Maldives: Concerns around the arrest of protesters, excessive force and the targeting of journalists
The state of civic space is rated as ‘obstructed’ by the CIVICUS Monitor. Ongoing concerns include reports of harassment and threats to journalists, the arbitrary arrest and excessive force against protesters and restrictions on protest, and threats against human rights defenders, both offline and online, including women activists.
In January 2023, Human Rights Watch (HRW) noted that the government had failed in 2022 to enact critical reforms to the justice system and to counter threats to free expression. HRW also said that the Maldives authorities have repeatedly failed to stand up to extremist Islamist groups and political leaders on human rights issues.
Ahead of the Presidential Elections in September 2023, there continues to be concerns around restrictions and excessive force used around protests and the failure to carry out promised reforms to the Freedom of Assembly Act. Further, press freedom remains at risk, journalists continue to face attacks and threats for their reporting and there are concerns around media restrictions ahead of the elections. Progress has been slow in holding perpetrators accountable for past violations such as the enforced disappearance of journalist Ahmed Rilwan Abdullah. Further, a leading human rights group has raised concerns around a civil court decision on their de-registration.
Migrant workers protest against unpaid salaries and working conditions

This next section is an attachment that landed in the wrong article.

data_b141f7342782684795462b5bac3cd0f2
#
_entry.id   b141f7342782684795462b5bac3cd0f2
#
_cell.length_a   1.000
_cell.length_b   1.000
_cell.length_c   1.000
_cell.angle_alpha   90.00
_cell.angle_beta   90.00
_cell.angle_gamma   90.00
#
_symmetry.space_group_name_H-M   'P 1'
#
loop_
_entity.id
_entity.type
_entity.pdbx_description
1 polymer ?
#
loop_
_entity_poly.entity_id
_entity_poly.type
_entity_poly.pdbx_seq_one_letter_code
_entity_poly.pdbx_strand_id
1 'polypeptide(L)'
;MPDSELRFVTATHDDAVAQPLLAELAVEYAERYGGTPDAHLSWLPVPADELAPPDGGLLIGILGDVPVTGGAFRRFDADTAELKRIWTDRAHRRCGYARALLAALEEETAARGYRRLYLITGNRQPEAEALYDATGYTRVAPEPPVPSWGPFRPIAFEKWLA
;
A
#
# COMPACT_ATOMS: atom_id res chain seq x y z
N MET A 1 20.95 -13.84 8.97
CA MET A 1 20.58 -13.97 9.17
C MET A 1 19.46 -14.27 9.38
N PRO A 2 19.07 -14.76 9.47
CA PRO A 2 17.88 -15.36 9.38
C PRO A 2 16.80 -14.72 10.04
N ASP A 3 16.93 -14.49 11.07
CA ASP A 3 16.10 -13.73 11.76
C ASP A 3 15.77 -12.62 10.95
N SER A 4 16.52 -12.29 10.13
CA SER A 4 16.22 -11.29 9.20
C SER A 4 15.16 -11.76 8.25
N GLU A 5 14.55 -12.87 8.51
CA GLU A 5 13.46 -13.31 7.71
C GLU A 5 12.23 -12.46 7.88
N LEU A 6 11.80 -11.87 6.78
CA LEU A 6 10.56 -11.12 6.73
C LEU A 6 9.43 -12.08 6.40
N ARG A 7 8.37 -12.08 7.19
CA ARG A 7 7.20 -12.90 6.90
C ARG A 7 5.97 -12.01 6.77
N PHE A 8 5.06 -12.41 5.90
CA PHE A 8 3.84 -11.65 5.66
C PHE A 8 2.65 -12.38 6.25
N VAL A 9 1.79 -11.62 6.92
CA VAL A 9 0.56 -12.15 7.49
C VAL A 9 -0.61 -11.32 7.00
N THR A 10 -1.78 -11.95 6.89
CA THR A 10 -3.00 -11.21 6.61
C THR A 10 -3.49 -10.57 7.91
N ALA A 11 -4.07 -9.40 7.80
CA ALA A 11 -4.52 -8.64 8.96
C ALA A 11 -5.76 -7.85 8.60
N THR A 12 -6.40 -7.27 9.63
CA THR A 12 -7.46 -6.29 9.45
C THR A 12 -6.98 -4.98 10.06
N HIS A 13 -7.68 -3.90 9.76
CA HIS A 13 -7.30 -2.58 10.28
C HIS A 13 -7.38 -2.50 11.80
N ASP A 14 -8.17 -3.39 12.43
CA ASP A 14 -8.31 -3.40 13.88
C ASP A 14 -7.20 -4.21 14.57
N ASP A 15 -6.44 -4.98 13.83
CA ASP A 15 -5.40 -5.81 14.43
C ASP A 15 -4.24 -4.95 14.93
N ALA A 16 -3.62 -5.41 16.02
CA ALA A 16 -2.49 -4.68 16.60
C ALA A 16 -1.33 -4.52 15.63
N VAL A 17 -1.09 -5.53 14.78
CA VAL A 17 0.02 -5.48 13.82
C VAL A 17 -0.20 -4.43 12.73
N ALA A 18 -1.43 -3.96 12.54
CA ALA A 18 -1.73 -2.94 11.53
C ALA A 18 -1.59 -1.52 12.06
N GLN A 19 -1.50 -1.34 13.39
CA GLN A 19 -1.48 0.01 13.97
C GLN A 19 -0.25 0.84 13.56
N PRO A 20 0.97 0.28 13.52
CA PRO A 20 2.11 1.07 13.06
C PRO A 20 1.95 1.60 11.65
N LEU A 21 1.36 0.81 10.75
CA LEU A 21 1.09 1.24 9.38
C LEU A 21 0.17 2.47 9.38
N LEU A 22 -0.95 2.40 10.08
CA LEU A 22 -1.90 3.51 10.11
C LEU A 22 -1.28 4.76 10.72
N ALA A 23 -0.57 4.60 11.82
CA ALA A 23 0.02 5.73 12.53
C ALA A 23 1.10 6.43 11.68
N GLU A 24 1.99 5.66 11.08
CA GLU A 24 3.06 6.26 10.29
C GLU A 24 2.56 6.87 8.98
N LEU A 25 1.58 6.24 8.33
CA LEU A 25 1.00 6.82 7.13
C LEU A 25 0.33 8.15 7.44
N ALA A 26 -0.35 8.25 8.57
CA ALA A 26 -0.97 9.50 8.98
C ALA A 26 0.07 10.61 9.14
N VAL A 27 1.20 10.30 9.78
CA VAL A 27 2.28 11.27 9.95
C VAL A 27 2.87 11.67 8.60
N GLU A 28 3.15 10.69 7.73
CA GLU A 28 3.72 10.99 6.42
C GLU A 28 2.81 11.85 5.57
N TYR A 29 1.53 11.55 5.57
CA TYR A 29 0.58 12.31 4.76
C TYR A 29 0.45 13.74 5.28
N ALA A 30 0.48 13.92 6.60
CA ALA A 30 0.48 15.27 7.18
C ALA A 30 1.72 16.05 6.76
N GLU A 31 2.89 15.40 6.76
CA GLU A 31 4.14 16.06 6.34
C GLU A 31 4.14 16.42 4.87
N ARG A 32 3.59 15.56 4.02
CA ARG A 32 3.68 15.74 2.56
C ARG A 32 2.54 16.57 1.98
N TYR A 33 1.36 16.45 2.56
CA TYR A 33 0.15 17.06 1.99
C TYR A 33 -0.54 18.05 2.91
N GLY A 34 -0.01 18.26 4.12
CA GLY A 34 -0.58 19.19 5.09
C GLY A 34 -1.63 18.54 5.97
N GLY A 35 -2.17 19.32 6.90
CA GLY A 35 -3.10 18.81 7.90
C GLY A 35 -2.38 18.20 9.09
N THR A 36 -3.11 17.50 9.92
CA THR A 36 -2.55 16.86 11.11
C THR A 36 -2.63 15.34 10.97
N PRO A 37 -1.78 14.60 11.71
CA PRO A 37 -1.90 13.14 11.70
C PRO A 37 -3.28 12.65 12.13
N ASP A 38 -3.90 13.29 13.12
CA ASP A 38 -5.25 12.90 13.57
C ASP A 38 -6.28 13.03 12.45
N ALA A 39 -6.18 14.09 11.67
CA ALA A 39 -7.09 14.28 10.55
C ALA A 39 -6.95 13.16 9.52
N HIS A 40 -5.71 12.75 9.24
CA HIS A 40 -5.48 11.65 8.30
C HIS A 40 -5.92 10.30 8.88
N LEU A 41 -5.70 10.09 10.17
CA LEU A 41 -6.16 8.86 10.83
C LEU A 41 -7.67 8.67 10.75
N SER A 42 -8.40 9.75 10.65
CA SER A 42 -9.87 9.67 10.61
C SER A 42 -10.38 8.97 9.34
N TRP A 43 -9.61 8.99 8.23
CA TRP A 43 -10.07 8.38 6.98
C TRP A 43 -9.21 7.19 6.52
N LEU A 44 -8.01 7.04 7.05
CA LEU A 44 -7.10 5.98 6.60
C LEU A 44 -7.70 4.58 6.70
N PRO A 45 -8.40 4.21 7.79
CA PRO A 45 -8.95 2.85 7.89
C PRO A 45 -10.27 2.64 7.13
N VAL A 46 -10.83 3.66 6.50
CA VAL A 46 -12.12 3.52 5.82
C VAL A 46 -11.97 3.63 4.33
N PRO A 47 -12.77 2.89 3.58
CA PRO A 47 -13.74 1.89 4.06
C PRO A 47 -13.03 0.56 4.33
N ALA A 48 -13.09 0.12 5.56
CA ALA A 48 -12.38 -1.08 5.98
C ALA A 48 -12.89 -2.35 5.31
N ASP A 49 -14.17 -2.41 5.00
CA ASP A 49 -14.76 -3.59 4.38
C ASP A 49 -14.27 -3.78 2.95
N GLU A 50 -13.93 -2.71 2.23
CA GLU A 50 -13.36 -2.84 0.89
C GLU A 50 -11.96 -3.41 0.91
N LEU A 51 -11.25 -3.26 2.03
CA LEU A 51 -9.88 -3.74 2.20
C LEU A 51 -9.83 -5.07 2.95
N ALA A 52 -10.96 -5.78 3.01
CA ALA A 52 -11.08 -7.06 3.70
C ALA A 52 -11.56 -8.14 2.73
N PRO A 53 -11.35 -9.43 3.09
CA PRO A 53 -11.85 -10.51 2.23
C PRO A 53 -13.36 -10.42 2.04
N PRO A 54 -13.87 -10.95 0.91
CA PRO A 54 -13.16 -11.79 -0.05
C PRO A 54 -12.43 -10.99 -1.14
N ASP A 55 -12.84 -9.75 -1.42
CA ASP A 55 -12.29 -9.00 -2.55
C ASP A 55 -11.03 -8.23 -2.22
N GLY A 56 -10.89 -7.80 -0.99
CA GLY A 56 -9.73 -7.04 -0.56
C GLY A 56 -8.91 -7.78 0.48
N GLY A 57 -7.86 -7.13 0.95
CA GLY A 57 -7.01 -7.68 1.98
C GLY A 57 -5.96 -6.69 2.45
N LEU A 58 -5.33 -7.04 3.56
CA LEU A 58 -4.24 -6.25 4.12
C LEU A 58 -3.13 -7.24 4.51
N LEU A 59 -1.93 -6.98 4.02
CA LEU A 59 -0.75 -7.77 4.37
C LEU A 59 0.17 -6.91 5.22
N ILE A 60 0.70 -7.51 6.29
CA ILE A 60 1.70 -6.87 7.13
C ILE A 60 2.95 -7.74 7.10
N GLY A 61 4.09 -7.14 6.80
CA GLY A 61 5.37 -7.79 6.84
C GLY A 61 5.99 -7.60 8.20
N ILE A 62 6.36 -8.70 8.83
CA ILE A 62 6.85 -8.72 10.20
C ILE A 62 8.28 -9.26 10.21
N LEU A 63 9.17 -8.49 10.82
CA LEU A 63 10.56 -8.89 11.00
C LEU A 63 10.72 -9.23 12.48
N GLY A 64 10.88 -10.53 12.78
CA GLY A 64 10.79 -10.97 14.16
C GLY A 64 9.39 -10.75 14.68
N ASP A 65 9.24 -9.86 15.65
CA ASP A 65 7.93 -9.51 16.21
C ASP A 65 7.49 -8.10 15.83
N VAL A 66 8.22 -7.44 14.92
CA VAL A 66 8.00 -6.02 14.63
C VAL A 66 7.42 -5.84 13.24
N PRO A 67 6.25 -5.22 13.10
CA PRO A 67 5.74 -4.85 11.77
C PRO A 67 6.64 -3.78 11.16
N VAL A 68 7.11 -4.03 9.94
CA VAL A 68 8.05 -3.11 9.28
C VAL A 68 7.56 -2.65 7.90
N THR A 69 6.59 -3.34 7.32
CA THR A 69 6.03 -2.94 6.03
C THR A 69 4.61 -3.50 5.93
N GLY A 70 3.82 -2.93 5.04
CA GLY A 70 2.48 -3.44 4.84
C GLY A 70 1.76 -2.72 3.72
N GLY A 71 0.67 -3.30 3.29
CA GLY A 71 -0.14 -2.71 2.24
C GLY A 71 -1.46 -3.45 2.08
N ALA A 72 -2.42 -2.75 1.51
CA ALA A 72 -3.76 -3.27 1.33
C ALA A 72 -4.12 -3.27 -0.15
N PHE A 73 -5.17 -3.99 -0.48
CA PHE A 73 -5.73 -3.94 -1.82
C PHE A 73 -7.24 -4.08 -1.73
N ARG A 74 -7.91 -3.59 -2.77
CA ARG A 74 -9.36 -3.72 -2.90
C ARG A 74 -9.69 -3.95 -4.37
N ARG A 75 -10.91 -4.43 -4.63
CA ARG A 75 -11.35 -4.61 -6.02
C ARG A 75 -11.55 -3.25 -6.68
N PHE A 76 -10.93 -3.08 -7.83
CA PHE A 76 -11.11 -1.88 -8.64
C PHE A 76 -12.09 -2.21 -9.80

On 15th December 2022, a group of migrant workers in the Maldives protested against their employer who had not paid their salaries for four months, confiscated their passports and had forced them to work without compensation.
According to a news report, employees of the construction company Jaah Investments protested by staging a mass sit-down in Central Park in Hulhumalé. The employees, who had been working on apartment development projects in the city, called for Jaah to pay their unpaid salaries. The workers also raised several issues of not having access to proper food or medical care. One of the workers told Mihaaru news that they have been forced to work without salaries and were unable to send money back to their families, who were now in serious financial trouble. Police arrived at the site of the protest and attempted to disperse the migrant workers.
Roughly one-third of the population in the Maldives comprises foreign migrant workers, at least 60,000 of them undocumented. The vast majority work in the construction and tourism industries.
Arrests around protests linked to conviction of former president
A series of protests took place after the conviction of former president Abdulla Yameen Gayoom for money laundering and corruption in December 2022. He was sentenced to 11 years in jail.
Members of the opposition Progressive Party of Maldives (PPM) and the People’s National Congress (PNC) took to the streets, demanding the release of their leader. On 26th December 2022, a protest was held near the Majeedhee Magu – Chaandhanee Magu junction. Participants were seen holding flags and banners and walking towards the artificial beach area. On 30th December 2022, a rally was staged in Malé City calling for the release of the opposition leader. The rally began in front of the PPM headquarters in Henveiru district.
This is not #Kashmir #Palestine or a war zone. This is #Maldives police attacking a 70+ yr old lady, for practicing her constitutional rights. Shame on you @ibusolih @PoliceMv where are the institutions? @hrcmv @TransparencyMV pic.twitter.com/5LbPpeeO9N— Heena Waleed 🇲🇻 (@HeenaWaleed) January 9, 2023
At least 17 people were arrested in these protests, including a member of parliament. A video from social media taken during one of the protests shows police officers chasing a group of female protestors and manhandling an elderly woman while arresting her. The video shows the woman being seized by two officers while she was running. The officers then snatched the flag she is seen holding and are seen dragging her away.